My story is complicated so I guess the best place to start is at the beginning, before I was born, before I was even thought of, to try to tell the story of the people involved, their associations,the circumstances surrounding my beginnings and the resulting consequences to my upbringing.
I was born in late 1965 and so cannot remember the sixties but I imagine most of us have an image in our heads of the 60’s and what life was like at that time. It was a time of rapid changes, the ‘black and white’ of the 1950’s was replaced with the multi-colour and the psychedelia of the 60’s. Post war austerity ended and mass consumerism took over as increased employment in factories and industries meant that people had more money to spend on goods and leisure. More women were employed in the workplace, there was the emergence of the the Women’s Lib movement and rules on equal pay and opportunity were established. Advances in technology, colour television and transistor radios enabled people to enjoy TV and listen to music. Conscription ended and suddenly young people were free to choose what they wanted to do.
It is universally acknowledged that one of the greatest changes at the time was to the music scene. There had already been influences from America such as ‘Rock and Roll’, the Everly Brothers and Elvis Presley but it exploded with the emergence of groups such as The Beatles, The Rolling Stones, Pink Floyd, The Who and artists such as Jimi Hendrix. Song lyrics influenced the young, encouraged rebellion, disregard for the establishment and the standing up for their rights and beliefs.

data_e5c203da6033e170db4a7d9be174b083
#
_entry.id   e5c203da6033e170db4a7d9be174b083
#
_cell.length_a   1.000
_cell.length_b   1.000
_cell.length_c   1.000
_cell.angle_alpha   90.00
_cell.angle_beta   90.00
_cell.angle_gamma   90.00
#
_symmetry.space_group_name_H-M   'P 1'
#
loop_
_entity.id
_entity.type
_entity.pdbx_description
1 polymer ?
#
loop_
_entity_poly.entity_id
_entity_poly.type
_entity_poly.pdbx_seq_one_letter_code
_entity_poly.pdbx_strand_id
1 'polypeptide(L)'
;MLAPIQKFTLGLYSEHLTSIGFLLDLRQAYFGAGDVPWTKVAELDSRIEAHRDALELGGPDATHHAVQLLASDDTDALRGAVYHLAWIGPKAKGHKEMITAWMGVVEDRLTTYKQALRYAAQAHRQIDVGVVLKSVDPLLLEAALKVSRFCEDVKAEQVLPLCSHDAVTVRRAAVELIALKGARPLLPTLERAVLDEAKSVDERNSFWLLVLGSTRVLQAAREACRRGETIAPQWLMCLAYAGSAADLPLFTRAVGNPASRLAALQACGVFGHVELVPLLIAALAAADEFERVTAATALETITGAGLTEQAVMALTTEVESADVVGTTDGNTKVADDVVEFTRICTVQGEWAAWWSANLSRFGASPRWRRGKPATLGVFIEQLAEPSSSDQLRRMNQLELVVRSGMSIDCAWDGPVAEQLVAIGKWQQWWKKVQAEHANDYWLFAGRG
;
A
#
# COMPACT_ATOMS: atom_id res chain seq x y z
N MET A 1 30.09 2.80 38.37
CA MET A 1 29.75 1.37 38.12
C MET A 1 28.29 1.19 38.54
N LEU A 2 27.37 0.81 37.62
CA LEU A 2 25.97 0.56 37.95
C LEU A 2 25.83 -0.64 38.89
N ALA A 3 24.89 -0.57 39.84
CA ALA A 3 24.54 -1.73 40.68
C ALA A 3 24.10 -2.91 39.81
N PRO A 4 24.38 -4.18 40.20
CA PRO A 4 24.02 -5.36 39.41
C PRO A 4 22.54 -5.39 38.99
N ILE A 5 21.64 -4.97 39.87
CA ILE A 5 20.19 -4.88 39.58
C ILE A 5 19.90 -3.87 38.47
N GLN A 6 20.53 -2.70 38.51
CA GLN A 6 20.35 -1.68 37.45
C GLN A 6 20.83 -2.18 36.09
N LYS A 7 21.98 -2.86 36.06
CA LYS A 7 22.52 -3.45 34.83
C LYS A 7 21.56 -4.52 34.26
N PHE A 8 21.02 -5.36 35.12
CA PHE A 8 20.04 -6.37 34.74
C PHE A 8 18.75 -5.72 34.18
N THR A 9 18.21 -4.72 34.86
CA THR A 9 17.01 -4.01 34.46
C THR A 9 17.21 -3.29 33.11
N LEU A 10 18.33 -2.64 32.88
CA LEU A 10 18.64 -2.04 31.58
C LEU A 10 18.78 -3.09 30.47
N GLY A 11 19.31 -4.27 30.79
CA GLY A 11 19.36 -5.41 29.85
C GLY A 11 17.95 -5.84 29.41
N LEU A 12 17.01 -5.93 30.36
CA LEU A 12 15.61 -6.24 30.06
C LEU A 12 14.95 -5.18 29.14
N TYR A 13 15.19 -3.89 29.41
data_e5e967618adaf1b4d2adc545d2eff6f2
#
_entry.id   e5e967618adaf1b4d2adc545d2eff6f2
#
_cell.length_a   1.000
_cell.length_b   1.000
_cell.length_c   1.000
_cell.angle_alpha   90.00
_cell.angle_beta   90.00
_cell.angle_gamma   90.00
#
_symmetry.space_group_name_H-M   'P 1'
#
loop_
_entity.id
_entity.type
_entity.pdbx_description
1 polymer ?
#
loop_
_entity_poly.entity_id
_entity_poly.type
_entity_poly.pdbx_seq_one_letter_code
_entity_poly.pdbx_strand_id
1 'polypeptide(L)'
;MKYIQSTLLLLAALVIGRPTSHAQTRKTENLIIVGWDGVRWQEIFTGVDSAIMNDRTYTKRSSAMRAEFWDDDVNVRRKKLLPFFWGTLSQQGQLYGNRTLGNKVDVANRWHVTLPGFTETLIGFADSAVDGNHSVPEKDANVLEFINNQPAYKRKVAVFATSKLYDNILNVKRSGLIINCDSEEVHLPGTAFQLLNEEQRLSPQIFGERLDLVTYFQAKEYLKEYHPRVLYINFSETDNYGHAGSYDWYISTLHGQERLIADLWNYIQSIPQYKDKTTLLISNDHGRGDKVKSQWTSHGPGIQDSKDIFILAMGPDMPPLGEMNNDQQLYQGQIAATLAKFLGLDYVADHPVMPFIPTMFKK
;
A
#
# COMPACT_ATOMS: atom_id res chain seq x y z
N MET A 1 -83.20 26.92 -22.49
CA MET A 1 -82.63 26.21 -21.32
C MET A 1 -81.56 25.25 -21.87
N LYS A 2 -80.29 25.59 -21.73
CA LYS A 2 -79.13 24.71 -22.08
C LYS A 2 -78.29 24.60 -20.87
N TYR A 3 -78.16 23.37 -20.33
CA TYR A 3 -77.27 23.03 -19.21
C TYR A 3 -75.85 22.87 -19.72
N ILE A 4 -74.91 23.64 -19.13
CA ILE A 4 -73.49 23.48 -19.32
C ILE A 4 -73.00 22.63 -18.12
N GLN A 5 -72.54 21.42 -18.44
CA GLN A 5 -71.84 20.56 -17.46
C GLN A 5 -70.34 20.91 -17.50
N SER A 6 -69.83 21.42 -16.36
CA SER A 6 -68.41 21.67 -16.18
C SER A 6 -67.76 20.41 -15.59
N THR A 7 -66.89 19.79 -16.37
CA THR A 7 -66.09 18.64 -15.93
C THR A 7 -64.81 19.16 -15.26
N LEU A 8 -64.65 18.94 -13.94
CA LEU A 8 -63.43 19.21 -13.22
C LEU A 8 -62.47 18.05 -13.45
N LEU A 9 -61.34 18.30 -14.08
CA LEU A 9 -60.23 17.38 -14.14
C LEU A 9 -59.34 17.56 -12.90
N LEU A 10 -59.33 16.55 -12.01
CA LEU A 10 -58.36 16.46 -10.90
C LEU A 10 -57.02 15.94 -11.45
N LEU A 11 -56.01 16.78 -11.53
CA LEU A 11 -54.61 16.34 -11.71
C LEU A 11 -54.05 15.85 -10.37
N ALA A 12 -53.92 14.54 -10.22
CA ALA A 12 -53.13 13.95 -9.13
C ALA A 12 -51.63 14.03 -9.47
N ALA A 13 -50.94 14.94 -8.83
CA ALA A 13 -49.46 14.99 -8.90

We can all imagine the clothes of the 60’s and the influences of fashion icons such as Mary Quant who popularised the ‘mini skirt’ and clothes of simple shapes and strong colours. Together with models like Twiggy and Jean Shrimpton, they bought fashion to younger people and clothes that were unimaginable the previous decade were now youthful with psychedelic prints and vibrant colours.
In 1963 ‘The Profumo Affair’, a heady mix of sex, lies, spies and government,resulted in a public mistrust of politicians and the relationship between the government and the press was changed forever. Previous deference to figures of authority was converted into mistrust and suspicion.
There was a place in England where people were able to delight in the changes and freedom that came about in the 1960’s. It was at RAF Alconbury, situated in the Huntingdon area of Cambridgeshire. Growing up, there was often talk of Alconbury, evenings spent there and the American airmen but it is only as I have looked into my beginnings that I have discovered more about it’s history and the things that went on there.
Alconbury had opened as a satellite airfield in 1938 and handed over to the United States American Air Force (USAAF) in 1942 during the Second World War. After the war the base was handed back to the RAF and sat mothballed. Later on, increasing tension in Cold War hostilities created a need for the USA to provide a military presence in Europe and in 1951 Alconbury was again allocated for use as an airbase with USAFE ( United States Airforce in Europe) officially moving in in 1953 and remaining until 1995.
I have found out that during the early 1960’s, The Airman’s Club at RAF Alconbury became known as the ‘Aquarius Club’, and was regarded as one of the best nightclubs in the UK. Every week on Friday and Saturday evenings, two or three coach loads of women, mainly from Huntingdon, but also from the outlying areas of Corby, Northampton and Leicester would make the trip to the airbase to socialise with the airmen.